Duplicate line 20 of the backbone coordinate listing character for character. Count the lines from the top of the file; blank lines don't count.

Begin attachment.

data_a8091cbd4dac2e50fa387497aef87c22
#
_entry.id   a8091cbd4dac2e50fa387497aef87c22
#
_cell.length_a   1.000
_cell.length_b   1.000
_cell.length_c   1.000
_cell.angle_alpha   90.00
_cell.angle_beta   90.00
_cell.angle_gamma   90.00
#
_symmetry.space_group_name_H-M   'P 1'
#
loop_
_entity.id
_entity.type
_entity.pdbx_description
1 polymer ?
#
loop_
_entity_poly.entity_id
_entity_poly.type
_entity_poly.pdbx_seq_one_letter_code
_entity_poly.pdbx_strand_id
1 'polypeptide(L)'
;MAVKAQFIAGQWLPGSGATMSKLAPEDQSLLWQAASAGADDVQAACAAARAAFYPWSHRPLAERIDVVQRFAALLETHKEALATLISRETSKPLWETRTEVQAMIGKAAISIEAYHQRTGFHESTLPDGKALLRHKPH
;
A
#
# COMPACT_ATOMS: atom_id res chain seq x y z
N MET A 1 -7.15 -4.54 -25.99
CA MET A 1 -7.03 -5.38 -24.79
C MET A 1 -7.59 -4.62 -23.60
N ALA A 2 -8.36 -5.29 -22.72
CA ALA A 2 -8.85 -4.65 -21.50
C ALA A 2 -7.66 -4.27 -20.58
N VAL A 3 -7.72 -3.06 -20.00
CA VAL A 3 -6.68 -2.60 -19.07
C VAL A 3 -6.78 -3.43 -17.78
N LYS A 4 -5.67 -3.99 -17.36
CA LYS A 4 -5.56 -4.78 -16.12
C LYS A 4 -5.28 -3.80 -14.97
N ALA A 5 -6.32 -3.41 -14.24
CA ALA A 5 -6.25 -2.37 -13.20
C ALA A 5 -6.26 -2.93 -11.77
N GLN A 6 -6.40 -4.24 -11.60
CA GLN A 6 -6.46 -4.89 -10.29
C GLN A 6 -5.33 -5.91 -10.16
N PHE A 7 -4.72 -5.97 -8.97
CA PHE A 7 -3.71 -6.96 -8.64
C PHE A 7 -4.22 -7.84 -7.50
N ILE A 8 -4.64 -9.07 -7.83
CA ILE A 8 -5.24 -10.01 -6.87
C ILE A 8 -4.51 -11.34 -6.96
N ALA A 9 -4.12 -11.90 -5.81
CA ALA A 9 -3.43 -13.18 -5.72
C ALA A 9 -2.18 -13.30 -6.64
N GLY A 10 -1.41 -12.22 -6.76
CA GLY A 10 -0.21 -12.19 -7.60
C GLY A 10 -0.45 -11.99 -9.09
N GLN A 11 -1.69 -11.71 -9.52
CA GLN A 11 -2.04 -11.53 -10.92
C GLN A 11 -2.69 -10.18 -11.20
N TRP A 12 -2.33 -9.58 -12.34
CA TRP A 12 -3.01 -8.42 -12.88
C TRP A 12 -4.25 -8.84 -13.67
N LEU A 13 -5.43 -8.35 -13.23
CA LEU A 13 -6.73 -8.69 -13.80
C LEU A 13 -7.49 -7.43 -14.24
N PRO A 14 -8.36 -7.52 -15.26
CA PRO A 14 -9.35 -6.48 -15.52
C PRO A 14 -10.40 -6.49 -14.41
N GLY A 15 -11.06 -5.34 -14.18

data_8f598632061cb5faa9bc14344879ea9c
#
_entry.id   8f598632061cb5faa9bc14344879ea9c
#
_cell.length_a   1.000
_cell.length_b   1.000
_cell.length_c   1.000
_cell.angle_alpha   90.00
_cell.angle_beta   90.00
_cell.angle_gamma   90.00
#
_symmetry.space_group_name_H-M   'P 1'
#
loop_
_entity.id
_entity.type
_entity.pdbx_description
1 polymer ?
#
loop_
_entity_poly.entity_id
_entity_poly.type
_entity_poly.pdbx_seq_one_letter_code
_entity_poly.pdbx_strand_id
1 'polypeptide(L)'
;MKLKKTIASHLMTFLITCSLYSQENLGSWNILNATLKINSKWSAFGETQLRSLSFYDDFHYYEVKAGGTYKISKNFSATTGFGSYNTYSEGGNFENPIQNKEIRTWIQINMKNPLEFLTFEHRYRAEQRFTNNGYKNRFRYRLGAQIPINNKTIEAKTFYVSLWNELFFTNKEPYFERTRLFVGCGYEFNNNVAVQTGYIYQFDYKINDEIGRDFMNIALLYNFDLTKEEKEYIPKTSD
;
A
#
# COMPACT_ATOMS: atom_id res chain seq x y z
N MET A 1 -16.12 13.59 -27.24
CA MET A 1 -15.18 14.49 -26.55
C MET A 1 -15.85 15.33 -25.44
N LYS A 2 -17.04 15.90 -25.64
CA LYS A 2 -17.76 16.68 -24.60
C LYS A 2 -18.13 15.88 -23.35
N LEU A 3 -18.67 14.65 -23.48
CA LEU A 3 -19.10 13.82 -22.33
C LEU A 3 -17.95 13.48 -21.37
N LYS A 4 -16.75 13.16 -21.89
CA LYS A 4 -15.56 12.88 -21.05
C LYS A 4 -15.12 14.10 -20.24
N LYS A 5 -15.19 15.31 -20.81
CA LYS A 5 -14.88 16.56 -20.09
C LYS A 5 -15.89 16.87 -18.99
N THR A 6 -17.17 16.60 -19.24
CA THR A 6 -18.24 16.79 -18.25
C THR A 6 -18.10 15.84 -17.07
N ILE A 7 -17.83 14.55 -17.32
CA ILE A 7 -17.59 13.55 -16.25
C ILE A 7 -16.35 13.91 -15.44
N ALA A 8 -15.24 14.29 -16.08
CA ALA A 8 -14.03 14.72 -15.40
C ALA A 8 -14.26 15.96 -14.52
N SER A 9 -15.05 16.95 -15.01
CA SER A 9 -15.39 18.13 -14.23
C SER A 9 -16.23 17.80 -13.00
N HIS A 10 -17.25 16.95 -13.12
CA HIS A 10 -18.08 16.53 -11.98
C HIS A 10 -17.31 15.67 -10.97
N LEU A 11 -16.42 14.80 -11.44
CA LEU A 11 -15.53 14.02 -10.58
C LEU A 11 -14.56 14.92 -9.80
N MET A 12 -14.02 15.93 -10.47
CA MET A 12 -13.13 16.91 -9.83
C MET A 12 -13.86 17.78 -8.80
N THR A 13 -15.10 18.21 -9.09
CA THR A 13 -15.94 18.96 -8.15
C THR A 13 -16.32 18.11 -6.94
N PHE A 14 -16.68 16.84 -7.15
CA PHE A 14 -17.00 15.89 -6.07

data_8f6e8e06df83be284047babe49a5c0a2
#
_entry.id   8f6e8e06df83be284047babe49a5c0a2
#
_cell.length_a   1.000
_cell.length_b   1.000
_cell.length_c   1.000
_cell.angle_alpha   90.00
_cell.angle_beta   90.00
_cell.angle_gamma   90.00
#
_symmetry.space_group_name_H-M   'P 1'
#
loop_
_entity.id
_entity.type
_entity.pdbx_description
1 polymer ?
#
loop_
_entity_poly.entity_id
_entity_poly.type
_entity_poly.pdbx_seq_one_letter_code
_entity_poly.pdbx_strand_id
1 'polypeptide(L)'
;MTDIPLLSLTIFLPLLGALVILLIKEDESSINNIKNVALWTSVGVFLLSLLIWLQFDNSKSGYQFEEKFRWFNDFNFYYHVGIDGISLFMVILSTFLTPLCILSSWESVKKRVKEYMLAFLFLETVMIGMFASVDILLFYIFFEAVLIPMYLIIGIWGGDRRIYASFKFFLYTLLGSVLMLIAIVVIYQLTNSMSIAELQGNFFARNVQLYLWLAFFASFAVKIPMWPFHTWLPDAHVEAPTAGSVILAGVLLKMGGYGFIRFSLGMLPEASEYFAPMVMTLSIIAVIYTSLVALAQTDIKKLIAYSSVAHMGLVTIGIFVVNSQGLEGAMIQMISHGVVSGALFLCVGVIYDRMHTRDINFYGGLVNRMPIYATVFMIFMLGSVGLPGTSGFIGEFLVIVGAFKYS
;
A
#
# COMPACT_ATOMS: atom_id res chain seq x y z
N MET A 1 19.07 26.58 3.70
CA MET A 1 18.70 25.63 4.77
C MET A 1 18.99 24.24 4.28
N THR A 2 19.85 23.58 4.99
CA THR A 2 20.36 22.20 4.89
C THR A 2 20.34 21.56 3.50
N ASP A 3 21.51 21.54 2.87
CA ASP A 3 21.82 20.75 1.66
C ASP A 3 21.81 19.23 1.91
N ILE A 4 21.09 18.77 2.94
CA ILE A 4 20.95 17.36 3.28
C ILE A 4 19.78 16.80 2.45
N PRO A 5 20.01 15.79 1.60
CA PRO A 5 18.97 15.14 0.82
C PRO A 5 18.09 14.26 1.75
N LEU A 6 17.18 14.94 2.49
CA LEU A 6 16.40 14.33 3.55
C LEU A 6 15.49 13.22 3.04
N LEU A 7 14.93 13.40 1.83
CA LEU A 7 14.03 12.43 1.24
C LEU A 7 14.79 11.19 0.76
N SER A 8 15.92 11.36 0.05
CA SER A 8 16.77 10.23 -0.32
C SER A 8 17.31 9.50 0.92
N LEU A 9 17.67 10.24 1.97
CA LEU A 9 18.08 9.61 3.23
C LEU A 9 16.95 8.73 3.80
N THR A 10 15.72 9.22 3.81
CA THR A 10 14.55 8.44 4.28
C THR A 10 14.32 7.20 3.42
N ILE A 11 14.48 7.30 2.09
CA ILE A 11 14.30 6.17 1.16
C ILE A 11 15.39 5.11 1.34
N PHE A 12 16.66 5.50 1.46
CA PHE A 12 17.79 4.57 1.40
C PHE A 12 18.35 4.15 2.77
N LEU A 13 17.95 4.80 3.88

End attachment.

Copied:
loop_